This change is most definitely a positive development, Doyle said. The impact will make SUNY education programs more prestigious and competitive.
And in addition to better academic standards for future teachers and creating higher quality programs across the SUNY system, the K-12 students reap the benefits too, as they get better educated teachers in the classrooms.
“New York’s children deserve outstanding teachers and mentors, and the new admission requirements put in place by SUNY will help ensure that all students, and the schools they attend, can be more successful,” said SUNY Chancellor Nancy L. Zimpher in a press release. “SUNY prepares thousands of New York’s teachers and school leaders every year and by raising this bar we can help improve educational outcomes in New York. We are thankful for Governor Cuomo’s continued commitment to education and his advocacy for all our students.”
These changes in academic requirements should not have an impact on the output of teachers from the SUNY system, Doyle said. It should simply improve the quality of the teachers being sent into the field.
“These are the kind of individuals who you want in a classroom,” Doyle said.
From the point of view of some of the professors at Oswego State, however, this change in requirements is not a positive one. Adjunct Professor Leah Russell is of this viewpoint on the matter.
This change is completely arbitrary, and will have a negative effect on the education programs, Russell said.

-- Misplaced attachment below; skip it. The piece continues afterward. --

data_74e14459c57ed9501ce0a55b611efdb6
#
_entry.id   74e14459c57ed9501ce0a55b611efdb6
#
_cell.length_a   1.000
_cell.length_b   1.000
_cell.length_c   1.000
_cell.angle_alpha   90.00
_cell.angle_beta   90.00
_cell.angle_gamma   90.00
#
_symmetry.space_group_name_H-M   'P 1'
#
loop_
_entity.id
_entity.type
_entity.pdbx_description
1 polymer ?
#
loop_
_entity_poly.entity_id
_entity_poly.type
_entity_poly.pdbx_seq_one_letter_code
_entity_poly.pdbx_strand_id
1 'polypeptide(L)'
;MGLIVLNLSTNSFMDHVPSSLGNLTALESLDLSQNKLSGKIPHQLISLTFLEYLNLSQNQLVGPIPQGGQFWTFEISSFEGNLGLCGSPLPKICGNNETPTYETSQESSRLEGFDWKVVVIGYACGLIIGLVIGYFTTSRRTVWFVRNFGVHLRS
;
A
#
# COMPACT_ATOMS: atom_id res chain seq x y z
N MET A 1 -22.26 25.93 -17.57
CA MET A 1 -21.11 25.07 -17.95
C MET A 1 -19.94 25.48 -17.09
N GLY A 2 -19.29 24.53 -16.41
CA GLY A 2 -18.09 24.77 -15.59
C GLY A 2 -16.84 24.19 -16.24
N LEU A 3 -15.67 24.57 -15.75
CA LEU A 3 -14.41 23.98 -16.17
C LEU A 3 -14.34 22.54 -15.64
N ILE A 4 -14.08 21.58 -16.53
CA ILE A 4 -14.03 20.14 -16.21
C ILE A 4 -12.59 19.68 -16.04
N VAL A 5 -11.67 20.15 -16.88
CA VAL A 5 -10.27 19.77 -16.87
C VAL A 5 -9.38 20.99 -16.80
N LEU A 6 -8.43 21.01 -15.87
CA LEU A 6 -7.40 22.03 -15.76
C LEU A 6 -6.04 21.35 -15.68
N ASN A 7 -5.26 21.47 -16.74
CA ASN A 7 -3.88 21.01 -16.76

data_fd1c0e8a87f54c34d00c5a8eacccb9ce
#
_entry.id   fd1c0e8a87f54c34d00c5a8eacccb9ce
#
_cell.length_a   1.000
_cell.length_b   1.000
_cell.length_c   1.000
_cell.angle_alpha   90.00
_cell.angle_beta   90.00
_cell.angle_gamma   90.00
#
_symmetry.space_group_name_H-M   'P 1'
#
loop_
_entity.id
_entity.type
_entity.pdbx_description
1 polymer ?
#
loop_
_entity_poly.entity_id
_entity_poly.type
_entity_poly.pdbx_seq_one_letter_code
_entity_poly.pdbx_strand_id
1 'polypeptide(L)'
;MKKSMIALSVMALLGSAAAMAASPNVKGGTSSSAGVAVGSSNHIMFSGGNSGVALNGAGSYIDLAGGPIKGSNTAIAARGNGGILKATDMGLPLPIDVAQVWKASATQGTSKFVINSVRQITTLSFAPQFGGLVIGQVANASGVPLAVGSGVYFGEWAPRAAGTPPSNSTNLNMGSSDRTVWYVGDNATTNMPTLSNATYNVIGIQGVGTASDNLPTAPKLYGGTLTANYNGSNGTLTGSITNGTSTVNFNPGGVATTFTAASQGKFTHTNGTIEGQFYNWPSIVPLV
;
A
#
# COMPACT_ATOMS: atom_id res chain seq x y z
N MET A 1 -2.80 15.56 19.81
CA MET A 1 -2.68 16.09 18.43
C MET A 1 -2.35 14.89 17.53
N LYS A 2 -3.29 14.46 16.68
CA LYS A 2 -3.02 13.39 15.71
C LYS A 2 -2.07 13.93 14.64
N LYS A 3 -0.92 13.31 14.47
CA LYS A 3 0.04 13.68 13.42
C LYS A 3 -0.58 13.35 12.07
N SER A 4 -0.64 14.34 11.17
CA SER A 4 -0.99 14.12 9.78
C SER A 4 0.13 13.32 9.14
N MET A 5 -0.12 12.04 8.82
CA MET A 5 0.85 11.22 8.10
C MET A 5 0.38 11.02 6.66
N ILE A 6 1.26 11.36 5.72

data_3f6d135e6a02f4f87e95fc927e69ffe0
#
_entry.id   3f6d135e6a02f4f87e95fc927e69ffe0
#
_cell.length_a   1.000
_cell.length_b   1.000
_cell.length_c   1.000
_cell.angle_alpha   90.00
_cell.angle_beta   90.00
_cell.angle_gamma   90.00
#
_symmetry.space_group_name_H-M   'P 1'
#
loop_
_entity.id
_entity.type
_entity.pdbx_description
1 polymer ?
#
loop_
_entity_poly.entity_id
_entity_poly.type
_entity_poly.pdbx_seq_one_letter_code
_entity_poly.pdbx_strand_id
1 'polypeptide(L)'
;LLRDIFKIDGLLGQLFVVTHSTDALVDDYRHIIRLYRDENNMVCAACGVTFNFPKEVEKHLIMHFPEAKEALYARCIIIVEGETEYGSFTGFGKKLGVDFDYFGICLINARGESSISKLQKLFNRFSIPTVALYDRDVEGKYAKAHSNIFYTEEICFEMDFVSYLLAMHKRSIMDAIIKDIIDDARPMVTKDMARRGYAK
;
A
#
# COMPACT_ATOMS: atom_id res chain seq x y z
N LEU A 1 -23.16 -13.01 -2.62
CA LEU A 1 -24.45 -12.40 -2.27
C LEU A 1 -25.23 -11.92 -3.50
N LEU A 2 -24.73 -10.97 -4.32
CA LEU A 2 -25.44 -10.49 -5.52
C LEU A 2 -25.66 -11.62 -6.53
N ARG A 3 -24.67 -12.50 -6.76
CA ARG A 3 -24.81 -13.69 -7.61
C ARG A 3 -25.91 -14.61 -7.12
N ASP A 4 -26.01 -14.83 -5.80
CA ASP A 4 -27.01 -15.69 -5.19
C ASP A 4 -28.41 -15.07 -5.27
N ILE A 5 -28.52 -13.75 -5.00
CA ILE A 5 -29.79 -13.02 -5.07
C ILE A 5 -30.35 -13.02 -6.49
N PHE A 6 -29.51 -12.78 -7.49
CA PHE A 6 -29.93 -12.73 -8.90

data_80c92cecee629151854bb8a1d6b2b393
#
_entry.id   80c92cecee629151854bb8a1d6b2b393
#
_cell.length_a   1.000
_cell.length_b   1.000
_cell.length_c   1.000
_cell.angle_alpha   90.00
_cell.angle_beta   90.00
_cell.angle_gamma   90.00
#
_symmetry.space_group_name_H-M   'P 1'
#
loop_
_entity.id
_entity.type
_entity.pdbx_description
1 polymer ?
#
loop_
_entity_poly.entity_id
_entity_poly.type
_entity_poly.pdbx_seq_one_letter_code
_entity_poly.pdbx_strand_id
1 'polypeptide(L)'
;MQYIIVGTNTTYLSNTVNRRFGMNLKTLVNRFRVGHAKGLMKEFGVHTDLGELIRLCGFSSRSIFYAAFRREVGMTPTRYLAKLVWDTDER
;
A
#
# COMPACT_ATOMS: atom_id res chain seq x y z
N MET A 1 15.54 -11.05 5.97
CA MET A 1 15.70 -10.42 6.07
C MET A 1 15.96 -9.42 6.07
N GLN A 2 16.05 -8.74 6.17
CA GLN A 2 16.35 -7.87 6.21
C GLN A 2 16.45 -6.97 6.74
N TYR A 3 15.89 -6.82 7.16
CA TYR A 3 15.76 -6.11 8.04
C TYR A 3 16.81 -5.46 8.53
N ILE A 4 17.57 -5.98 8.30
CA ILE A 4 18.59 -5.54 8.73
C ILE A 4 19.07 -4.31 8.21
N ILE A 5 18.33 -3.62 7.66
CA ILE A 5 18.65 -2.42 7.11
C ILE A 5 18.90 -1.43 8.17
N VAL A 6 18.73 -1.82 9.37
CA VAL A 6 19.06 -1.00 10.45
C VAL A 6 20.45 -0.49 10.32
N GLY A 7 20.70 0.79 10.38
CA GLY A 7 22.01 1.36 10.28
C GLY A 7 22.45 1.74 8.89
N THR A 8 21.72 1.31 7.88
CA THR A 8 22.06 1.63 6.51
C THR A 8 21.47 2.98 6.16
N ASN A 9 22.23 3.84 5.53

They are dismissing students who, “based on a number, people who are deserving and qualified in other ways, and have qualities that we look for and that we need in teachers in our education system,” Russell said.
“Although I understand that what they are trying to do is up the bar, what they’re actually doing is creating a more narrow definition of the bar, not raising it,” Russell said. “They’re being exclusive in a way that will decrease chance for diversity of perspective and background, and will prevent people from becoming teachers that have the potential to be some of the best teachers because of the life experiences that they have had, not because of the grades that they got.”
Academic perfection is not all that should be considered in applicants. Applicants who were working a full-time job while going to school may not have the grades to cut it, but they have more experience than many students, Russell said.
“Part of the emphasis on grades is, that’s what the emphasis is for the students: are they scoring well on exams,” Russell said. “So, the entire system is focused on looking at the student as a number, as a performance of intellectual ability. The focus is on the product not the process. You have to expect and demand the same quality of your teachers that you hope to achieve with your student population.”
Carole Pearsall is a sophomore childhood education major with a concentration in the arts at Oswego State.
“I am glad they didn’t have those requirements when I applied, or else I wouldn’t be at Oswego,” Pearsall said. “This is the only place that accepted me, so I probably wouldn’t even be in college right now.”
These requirements could improve the output of teachers by the SUNY system, but it could also hinder the qualifications of the teachers that the system has to work with.